3 November 2014


Photography by Eleonora C. Collini

There has always been something out of the ordinary about Kristin Hersh. Preternaturally bright, she went to University at fifteen and in the mid-‘80s began playing music clubs she was then too young to frequent. Known for pioneering a singular form of alternative rock as well as writing surreal, poem-like lyrics, the Rhode Island singer/songwriter released seven full-lengths with her band Throwing Muses before they broke up in 1997. She subsequently pursued a solo career to then reunite with the band in 2003 and simultaneously start another project, 50 Foot Wave, with Throwing Muses bassist, Bernard Georges.

Also author of a children book and a superb memoir (Rat Girl), today Hersh is as musically prolific as ever. I got to hang out with her when Throwing Muses played in London in support of Purgatory/Paradise, their first album since 2003 (excluding a 2011’s Anthology). An ethereal, fairylike glow seems to surround her tiny body and big, blue eyes. She is soft-spoken, funny, willing to share her unique views on music, the world, her private life.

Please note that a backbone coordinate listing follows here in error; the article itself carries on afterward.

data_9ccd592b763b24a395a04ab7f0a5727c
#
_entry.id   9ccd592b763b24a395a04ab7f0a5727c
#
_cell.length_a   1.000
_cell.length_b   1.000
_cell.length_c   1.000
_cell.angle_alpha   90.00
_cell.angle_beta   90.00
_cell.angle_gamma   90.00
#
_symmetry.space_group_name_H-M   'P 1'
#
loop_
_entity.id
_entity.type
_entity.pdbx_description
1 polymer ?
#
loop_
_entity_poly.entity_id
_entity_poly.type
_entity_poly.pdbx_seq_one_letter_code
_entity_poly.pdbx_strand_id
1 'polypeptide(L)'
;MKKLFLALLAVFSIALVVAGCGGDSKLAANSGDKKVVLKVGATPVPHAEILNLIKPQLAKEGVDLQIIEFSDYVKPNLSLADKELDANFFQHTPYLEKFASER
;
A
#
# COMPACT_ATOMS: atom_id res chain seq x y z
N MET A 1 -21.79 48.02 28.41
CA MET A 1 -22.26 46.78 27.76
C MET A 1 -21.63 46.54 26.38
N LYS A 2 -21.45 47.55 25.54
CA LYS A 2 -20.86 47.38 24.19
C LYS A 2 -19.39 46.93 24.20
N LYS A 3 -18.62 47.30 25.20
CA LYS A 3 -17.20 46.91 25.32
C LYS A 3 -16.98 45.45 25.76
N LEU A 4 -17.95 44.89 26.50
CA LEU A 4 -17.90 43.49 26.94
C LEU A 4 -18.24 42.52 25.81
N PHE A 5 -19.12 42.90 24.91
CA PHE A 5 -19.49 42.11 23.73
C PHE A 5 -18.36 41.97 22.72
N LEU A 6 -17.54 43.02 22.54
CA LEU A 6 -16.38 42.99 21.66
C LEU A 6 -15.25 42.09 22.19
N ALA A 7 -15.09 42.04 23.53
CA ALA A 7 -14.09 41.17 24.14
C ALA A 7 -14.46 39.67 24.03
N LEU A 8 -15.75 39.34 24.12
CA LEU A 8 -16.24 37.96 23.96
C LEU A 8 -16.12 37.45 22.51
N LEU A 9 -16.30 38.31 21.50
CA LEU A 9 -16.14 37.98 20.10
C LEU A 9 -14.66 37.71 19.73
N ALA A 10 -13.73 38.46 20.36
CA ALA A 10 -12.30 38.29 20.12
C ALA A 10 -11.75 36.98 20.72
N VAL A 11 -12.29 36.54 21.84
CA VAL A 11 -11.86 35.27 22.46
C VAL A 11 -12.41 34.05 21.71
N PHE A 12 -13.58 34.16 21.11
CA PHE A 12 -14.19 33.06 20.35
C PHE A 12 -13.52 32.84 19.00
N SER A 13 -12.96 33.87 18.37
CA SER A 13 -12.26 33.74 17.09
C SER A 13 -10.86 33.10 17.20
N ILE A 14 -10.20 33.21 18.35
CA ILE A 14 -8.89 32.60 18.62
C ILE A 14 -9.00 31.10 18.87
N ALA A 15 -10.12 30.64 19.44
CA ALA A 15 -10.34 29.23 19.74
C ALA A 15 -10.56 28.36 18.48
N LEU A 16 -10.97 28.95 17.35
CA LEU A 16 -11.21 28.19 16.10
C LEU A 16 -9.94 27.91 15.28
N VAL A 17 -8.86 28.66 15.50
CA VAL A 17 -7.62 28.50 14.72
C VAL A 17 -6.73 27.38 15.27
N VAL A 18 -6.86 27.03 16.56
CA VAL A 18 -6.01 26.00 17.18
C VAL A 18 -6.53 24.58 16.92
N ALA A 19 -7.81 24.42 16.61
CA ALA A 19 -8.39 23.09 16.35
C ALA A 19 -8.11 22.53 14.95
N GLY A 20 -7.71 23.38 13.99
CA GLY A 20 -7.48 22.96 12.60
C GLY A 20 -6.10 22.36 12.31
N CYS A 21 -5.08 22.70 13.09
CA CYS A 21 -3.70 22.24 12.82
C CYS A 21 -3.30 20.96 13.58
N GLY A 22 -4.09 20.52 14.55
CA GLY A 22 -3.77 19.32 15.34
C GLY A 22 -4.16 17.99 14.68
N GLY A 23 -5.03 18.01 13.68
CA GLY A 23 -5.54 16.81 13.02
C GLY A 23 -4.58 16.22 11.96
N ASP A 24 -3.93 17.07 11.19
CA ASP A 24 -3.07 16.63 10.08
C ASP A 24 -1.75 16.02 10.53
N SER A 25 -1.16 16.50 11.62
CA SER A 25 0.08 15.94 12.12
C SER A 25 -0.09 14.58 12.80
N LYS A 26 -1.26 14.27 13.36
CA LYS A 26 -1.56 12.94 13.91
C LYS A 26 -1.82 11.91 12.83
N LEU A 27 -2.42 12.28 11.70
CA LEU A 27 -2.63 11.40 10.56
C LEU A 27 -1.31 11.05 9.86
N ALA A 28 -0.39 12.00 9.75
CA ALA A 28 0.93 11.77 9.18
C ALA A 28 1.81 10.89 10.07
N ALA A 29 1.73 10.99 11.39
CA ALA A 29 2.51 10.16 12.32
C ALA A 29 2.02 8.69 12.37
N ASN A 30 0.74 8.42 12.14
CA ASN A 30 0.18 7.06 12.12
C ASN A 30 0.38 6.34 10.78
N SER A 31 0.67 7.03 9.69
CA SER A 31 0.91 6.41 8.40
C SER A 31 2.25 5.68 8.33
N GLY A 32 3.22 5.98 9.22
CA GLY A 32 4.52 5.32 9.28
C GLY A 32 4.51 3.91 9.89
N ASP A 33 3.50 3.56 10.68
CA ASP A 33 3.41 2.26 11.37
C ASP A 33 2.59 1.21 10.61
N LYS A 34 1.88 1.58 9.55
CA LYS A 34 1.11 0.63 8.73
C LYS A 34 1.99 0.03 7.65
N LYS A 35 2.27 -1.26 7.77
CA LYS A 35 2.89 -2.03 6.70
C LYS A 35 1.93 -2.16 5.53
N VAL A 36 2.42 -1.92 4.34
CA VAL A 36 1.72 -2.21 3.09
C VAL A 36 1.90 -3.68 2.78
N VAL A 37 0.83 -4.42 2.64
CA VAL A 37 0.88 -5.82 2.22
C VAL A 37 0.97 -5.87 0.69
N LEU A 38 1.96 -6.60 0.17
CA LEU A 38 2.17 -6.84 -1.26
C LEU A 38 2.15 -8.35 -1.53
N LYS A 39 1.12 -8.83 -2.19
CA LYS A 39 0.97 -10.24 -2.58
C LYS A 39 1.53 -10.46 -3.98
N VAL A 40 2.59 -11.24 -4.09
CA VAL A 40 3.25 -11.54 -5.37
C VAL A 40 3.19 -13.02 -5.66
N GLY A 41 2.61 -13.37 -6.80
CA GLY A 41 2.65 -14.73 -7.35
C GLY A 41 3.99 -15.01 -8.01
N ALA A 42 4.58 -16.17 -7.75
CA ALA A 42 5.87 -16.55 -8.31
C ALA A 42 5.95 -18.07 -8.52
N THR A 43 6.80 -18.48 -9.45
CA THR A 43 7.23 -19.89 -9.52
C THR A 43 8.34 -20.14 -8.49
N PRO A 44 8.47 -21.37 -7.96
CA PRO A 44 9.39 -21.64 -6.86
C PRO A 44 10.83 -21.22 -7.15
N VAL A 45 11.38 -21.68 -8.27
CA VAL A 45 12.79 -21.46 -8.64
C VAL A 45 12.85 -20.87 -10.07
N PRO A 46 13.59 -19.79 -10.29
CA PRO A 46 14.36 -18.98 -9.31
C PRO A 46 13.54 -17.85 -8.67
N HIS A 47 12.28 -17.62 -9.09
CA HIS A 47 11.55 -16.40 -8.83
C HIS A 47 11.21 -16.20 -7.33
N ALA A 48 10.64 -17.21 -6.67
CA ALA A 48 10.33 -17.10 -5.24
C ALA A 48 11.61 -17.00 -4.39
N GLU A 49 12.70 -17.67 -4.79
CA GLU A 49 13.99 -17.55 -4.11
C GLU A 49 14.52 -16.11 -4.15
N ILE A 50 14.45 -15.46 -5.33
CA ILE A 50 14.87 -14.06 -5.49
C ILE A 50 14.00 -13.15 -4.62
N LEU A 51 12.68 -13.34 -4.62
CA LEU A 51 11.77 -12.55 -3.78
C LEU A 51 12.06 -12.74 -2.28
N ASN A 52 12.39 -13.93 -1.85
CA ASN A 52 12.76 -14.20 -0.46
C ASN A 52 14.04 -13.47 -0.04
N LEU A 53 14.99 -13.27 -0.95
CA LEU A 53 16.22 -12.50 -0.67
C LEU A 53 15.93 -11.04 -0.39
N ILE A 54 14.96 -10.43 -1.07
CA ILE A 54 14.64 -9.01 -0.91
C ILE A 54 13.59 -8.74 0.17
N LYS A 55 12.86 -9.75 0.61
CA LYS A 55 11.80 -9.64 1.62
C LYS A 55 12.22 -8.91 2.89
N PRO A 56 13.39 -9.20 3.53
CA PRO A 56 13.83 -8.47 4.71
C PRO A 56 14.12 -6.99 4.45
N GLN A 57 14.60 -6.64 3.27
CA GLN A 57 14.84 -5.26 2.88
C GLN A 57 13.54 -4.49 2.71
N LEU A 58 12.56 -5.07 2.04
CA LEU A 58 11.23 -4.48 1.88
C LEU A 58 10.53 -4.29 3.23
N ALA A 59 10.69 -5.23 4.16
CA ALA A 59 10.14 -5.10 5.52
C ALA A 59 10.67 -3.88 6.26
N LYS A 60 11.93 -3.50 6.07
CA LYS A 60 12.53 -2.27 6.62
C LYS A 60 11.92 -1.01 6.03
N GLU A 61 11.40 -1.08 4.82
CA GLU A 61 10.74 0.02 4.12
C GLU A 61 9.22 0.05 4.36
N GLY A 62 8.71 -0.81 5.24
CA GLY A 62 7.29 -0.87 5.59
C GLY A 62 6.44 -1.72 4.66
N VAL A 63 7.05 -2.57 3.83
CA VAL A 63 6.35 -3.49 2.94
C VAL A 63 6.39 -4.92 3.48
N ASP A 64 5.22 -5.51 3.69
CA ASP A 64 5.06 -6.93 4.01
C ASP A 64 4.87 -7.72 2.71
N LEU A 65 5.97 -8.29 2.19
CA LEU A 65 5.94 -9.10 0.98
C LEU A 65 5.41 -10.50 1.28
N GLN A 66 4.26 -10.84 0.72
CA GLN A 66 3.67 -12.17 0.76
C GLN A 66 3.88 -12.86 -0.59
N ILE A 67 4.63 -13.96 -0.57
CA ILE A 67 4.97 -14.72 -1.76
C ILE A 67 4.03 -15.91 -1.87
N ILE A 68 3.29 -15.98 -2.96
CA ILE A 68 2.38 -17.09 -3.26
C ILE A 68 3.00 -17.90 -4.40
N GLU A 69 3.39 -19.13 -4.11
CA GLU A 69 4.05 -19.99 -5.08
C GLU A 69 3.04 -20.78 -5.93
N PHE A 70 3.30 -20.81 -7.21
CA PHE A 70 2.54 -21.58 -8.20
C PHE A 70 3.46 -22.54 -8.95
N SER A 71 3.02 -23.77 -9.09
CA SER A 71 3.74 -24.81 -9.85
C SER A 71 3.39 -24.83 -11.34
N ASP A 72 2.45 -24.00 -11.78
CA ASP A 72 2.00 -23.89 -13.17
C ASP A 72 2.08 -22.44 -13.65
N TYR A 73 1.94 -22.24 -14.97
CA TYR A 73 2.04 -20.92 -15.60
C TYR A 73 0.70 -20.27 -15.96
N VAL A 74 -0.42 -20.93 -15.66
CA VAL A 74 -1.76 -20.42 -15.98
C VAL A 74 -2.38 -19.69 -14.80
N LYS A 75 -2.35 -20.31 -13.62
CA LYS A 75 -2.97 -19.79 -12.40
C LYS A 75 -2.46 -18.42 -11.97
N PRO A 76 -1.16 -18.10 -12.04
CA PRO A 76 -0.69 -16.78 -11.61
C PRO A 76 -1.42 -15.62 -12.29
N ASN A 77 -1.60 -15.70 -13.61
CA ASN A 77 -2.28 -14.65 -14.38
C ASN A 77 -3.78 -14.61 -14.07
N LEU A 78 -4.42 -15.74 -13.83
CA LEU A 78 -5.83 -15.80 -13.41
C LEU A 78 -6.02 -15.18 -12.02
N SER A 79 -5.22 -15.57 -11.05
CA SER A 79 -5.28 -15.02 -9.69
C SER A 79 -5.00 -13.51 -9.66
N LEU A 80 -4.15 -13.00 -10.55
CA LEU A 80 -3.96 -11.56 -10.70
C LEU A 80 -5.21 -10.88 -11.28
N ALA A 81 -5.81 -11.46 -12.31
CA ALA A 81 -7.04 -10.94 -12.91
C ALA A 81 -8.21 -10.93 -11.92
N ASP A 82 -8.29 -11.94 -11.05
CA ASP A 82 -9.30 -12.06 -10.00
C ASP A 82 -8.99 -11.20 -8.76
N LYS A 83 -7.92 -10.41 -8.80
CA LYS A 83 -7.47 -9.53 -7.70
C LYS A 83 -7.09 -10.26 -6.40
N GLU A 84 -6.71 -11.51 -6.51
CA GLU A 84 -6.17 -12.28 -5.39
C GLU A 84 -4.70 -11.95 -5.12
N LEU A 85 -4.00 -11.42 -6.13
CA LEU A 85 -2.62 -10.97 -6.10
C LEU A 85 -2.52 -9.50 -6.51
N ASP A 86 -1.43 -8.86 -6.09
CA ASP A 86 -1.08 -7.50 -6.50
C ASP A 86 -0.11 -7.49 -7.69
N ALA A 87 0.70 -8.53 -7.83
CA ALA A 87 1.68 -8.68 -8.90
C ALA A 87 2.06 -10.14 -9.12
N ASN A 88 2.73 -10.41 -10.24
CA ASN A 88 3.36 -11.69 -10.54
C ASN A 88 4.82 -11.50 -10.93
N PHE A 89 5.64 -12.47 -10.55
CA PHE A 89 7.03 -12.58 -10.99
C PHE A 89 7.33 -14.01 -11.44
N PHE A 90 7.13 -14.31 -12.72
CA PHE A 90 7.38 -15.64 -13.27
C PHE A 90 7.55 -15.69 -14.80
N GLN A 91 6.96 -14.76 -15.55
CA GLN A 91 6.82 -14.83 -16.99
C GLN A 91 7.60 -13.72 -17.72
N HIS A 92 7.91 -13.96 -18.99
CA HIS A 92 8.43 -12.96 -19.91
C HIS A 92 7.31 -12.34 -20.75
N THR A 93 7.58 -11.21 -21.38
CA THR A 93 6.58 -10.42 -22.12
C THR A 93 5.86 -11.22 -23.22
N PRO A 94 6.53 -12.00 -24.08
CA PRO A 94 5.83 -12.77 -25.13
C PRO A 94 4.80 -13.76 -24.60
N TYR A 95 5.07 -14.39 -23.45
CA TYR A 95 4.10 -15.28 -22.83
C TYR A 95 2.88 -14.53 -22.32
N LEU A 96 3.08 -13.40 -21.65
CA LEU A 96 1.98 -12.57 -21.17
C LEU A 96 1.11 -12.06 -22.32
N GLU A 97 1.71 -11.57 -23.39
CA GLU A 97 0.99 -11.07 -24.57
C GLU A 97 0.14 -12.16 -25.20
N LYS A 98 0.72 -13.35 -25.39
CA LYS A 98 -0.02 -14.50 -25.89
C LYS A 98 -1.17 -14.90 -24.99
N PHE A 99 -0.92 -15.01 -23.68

The new Throwing Muses album (which came out last November) was written and recorded over many years. It sounds absolutely stunning and cohesive, but as it had such a long gestation, I wonder if when it was finally ready to be released, Hersh felt that somehow she wasn’t equally connected with all the thirty-two songs. “The tracks that ended up on the record are the ones creating the cohesive element that makes the little planet”, she tells me. “I think we had around seventy songs and hundreds of production elements that we tried out but didn’t serve the album. They might have even worked, but the less you can use, the greater the impact of each element, and we are very good at editing. So what remained is what Purgatory/Paradise had to be.” She confesses that the band is particularly proud of the result and thinks this is the record they can finally die after having made. “This was the first time we were very happy leaving the studio. Maybe because we were never really leaving the studio, not till the album was mastered, and it was actually mastered twice! It really took us about five years to make it.”